Ahmet Türkan1, Metin Yalaza2, Gökhan Akkurt3, Mehmet Tolga Kafadar4

1Clinic of General Surgery, Elbistan State Hospital, Kahramanmaraş, Turkey
2Clinic of General Surgery, Health Sciences University Numune Training and Research Hospital, Ankara, Turkey
3Clinic of General Surgery, Health Sciences University Keçiören Training and Research Hospital, Ankara, Turkey
4Clinic of General Surgery, Health Sciences University Mehmet Akif İnan Training and Research Hospital, Şanlıurfa, Turkey


Gastric volvulus is usually associated with non-specific abdominal pain and is a very rare condition. Diagnosis of gastric volvulus is difficult because of the lack of specific findings. Its acute form usually requires urgent surgical treatment and is associated with high mortality. In this study, gastric volvulus was diagnosed in three patients who presented with abdominal pain in the emergency department and had non-specific abdominal findings on physi- cal examination. We evaluated this situation, which is rarely seen, on different patients.

Keywords: Gastric volvulus, acute, abdomen


Gastric volvulus is a rare condition that can occur at different degrees of rotation of the stomach along the long axis (organo-axial) on transverse plain (mesentero-axial) as combined or unclassified form, and can cause different clinical conditions. The stomach usually causes organo-axial rotation as a result of herniation of the defect of the diaphragm (1). Primary gastric volvulus is often blamed for laxity of the gastric ligaments. The Borchardt triad, which is clinically characterized by severe epigastric pain accompanied by abdominal distension, inability of vomiting despite gag reflex, and failure to insert a nasogastric tube can be seen in many patients with gastric volvulus (2). This study aimed to present three cases diagnosed with acute gastric volvulus.

Case Presentation


A 65-year-old female patient was admitted in the emergency department with complaints of sudden onset abdominal pain and distention. On physical examination, there were significant abdominal distention prominently in the epigastric region and diffuse abdominal tenderness. Patient anamnesis revealed that the patient had been suffering of dyspeptic complaints for a long time. An urgent laparotomy was performed for the lethargic patient with arterial blood pressure of 60/30 mmHg. During exploration, it was found that the stomach was expanded excessively, associated with rotation in the pylorocardic axis (organo-axial volvulus), and a necrosis has developed in an area with dimensions of 4x2 cm in the lesser curvature. In addition, the splenic capsule was observed with active hemorrhage due to laceration. No macroscopic pathology which could explain the volvulus was detected except gastrocolic and hepatogastric ligament agenesis and stenosis, which may be consistent with the fibrotic band of the pylori (Figure 1). Distal subtotal gastrectomy, Roux N-Y gastrojejunostomy and splenectomy were performed. Gastrojejunal fistula and further gastric atonia emerged in post-operative period and the patient who treated without operation was discharged on day 34 without any complaint. Pathological study was reported as ‘pyloric stenosis and chronic inflammation. Informed consent was obtained from the son of the patient.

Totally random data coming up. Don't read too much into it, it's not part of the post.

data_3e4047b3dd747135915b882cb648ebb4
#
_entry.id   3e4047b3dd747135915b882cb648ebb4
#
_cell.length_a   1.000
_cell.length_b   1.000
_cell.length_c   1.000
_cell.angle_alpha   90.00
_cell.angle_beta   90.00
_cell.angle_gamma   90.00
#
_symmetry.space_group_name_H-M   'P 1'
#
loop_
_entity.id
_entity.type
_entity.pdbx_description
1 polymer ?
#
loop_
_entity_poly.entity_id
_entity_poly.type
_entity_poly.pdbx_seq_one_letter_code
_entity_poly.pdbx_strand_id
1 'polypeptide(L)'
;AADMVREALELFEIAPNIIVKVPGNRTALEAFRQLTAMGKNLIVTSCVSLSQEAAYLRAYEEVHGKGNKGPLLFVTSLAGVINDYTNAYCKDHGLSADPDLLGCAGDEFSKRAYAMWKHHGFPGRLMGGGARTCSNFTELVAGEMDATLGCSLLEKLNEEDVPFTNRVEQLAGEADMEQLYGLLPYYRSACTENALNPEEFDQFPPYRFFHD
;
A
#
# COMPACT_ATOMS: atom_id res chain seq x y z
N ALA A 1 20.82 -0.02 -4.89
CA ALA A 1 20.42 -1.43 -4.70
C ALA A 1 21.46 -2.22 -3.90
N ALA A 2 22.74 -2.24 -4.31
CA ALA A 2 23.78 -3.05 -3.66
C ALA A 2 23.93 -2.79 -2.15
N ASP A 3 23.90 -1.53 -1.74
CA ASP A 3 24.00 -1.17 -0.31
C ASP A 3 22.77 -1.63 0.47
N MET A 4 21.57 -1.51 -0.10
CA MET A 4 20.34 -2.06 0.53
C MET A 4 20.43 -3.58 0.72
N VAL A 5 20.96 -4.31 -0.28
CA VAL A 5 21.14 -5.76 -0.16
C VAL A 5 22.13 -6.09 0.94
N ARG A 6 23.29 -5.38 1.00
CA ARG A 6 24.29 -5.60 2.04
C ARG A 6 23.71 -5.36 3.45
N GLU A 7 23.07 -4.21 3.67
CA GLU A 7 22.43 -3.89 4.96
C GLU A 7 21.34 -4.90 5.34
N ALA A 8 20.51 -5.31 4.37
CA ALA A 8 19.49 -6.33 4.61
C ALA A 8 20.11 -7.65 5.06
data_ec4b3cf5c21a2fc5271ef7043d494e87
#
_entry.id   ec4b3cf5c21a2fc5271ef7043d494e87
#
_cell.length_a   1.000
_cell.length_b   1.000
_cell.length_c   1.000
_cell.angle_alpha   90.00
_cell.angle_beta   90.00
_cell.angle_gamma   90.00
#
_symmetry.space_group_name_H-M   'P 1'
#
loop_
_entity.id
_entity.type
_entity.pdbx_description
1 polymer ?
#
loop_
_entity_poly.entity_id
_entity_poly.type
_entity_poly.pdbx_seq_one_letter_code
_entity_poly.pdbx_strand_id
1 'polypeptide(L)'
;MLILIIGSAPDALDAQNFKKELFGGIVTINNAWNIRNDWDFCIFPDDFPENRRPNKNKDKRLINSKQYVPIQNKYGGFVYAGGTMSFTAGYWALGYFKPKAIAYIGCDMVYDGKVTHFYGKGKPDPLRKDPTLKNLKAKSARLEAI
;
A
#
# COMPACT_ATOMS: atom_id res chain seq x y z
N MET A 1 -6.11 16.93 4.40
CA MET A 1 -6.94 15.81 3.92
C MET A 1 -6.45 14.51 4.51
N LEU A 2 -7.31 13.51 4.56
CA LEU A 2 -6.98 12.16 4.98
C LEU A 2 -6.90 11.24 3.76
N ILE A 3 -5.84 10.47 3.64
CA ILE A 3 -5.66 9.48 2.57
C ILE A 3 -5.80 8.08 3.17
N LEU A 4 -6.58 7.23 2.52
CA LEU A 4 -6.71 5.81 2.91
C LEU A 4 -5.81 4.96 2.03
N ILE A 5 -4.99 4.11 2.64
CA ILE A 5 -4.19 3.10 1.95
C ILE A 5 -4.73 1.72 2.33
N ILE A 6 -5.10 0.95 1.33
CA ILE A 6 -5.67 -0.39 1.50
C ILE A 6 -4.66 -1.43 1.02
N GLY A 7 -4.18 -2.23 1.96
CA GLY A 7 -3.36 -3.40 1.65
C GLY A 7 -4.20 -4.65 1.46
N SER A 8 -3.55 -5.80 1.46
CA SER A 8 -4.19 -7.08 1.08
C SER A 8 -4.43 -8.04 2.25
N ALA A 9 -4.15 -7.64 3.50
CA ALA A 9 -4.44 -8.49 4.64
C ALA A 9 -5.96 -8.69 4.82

A 78-year-old female patient was admitted in the emergency department with complaints of sudden onset abdominal pain and distention. According to anamnesis taken during the application, it was found out that she had chronic obstructive pulmonary disease (COPD) and history of gastric hemorrhage that occurred a year ago. On physical examination, there were abdominal distention, diffuse tenderness and defense. Tests resulted with white blood cell (WBC): 7.4 K/ul, hemoglobin (Hb): 11.5 g/dl, Creatinine: 1.87 mg/dl, C-reactive protein (CRP): 40 mg/L, Glucose: 130 mg/dl. Paraesophageal hernia, intraabdominal free air and fluid were detected on the abdominal computed tomography (CT) (Figure 2). Patient was preliminarily diagnosed with gastric perforation and emergency surgery was performed. During exploration, it was found that the stomach was localized mostly in the thoracic cavity, organo-axial gastric volvulus has developed, the omentum and the transverse colon had elevated up to the diaphragm, and splenic hemorrhage had occurred due to diaphragmatic hernia. In addition, there was a post-pyloric perforation approximately 0.5 cm in diameter. Splenectomy was performed because hemorrhage could not be controlled. The stomach was taken into the abdomen and detorsed. No gastric ischemia was identified. The focus perforation of the post-pyloric region was primarily repaired by suturing and an omentopexy was performed. The diaphragmatic defect was repaired by suturing one-by-one using silk suture No. 1 after providing sufficient space in peripheral of the esophagus. The gastric corpus-anterior surface was sutured on the abdominal anterior wall using 3.0-Prolene sutures one-by-one and a gastropexy was performed. The patient had no drainage through catheters, her vital signs were stable, and she started on oral feeding on post-operative day seven and tolerated it. The patient who was known to have COPD previously was followed up by the Department of Chest Diseases with the diagnosis of post-operative pneumonia. The patient was transferred to intensive care unit and intubated on post-operative day 21 due to respiration arrest and started on mechanical ventilation support. The patient’s enteral nutrition was maintained, spontaneous stool defecation occurred, and the patient died on post-operative day 51 due to respiratory problems. Informed consent was obtained from the son of the patient.